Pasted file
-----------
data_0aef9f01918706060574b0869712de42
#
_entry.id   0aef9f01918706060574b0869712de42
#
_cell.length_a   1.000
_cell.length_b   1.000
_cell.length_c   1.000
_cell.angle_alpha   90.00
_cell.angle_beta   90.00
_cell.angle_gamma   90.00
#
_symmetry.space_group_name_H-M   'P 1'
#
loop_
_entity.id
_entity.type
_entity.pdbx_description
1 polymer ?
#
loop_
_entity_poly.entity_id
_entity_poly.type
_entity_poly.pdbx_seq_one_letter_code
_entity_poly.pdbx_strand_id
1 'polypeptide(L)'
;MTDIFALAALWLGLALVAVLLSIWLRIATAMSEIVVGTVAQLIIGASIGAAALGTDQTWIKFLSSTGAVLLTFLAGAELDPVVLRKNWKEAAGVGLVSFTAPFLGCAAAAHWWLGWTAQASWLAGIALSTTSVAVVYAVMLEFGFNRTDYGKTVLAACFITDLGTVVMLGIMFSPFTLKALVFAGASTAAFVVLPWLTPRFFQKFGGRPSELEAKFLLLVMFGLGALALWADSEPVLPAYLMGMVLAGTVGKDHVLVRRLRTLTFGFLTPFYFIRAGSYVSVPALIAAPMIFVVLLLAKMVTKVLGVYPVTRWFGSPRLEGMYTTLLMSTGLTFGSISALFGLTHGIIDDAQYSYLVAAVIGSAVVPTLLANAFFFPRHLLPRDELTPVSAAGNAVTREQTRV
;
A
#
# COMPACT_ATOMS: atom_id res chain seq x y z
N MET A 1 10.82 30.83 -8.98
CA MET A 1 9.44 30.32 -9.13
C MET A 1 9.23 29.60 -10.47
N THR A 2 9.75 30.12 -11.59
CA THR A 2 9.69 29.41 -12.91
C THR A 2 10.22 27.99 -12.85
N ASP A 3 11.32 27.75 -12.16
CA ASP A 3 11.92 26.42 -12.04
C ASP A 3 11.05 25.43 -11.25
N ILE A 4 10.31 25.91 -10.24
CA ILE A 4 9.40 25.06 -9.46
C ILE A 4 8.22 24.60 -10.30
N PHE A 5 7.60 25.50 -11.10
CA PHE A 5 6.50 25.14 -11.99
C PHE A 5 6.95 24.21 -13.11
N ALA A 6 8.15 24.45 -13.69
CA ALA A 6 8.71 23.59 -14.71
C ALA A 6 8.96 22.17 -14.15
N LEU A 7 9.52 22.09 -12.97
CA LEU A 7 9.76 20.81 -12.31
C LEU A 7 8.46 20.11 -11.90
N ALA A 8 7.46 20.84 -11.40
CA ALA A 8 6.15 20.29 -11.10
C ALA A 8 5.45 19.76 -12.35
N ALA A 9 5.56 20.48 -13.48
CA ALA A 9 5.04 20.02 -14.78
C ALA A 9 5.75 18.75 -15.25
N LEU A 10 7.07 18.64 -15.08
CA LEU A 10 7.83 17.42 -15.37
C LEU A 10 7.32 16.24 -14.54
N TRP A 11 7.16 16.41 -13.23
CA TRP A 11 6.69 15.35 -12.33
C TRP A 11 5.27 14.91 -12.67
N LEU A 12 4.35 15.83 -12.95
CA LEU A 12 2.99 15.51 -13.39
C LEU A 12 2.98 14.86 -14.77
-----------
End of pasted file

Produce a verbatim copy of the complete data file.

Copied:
data_0aef9f01918706060574b0869712de42
#
_entry.id   0aef9f01918706060574b0869712de42
#
_cell.length_a   1.000
_cell.length_b   1.000
_cell.length_c   1.000
_cell.angle_alpha   90.00
_cell.angle_beta   90.00
_cell.angle_gamma   90.00
#
_symmetry.space_group_name_H-M   'P 1'
#
loop_
_entity.id
_entity.type
_entity.pdbx_description
1 polymer ?
#
loop_
_entity_poly.entity_id
_entity_poly.type
_entity_poly.pdbx_seq_one_letter_code
_entity_poly.pdbx_strand_id
1 'polypeptide(L)'
;MTDIFALAALWLGLALVAVLLSIWLRIATAMSEIVVGTVAQLIIGASIGAAALGTDQTWIKFLSSTGAVLLTFLAGAELDPVVLRKNWKEAAGVGLVSFTAPFLGCAAAAHWWLGWTAQASWLAGIALSTTSVAVVYAVMLEFGFNRTDYGKTVLAACFITDLGTVVMLGIMFSPFTLKALVFAGASTAAFVVLPWLTPRFFQKFGGRPSELEAKFLLLVMFGLGALALWADSEPVLPAYLMGMVLAGTVGKDHVLVRRLRTLTFGFLTPFYFIRAGSYVSVPALIAAPMIFVVLLLAKMVTKVLGVYPVTRWFGSPRLEGMYTTLLMSTGLTFGSISALFGLTHGIIDDAQYSYLVAAVIGSAVVPTLLANAFFFPRHLLPRDELTPVSAAGNAVTREQTRV
;
A
#
# COMPACT_ATOMS: atom_id res chain seq x y z
N MET A 1 10.82 30.83 -8.98
CA MET A 1 9.44 30.32 -9.13
C MET A 1 9.23 29.60 -10.47
N THR A 2 9.75 30.12 -11.59
CA THR A 2 9.69 29.41 -12.91
C THR A 2 10.22 27.99 -12.85
N ASP A 3 11.32 27.75 -12.16
CA ASP A 3 11.92 26.42 -12.04
C ASP A 3 11.05 25.43 -11.25
N ILE A 4 10.31 25.91 -10.24
CA ILE A 4 9.40 25.06 -9.46
C ILE A 4 8.22 24.60 -10.30
N PHE A 5 7.60 25.50 -11.10
CA PHE A 5 6.50 25.14 -11.99
C PHE A 5 6.95 24.21 -13.11
N ALA A 6 8.15 24.45 -13.69
CA ALA A 6 8.71 23.59 -14.71
C ALA A 6 8.96 22.17 -14.15
N LEU A 7 9.52 22.09 -12.97
CA LEU A 7 9.76 20.81 -12.31
C LEU A 7 8.46 20.11 -11.90
N ALA A 8 7.46 20.84 -11.40
CA ALA A 8 6.15 20.29 -11.10
C ALA A 8 5.45 19.76 -12.35
N ALA A 9 5.56 20.48 -13.48
CA ALA A 9 5.04 20.02 -14.78
C ALA A 9 5.75 18.75 -15.25
N LEU A 10 7.07 18.64 -15.08
CA LEU A 10 7.83 17.42 -15.37
C LEU A 10 7.32 16.24 -14.54
N TRP A 11 7.16 16.41 -13.23
CA TRP A 11 6.69 15.35 -12.33
C TRP A 11 5.27 14.91 -12.67
N LEU A 12 4.35 15.83 -12.95
CA LEU A 12 2.99 15.51 -13.39
C LEU A 12 2.98 14.86 -14.77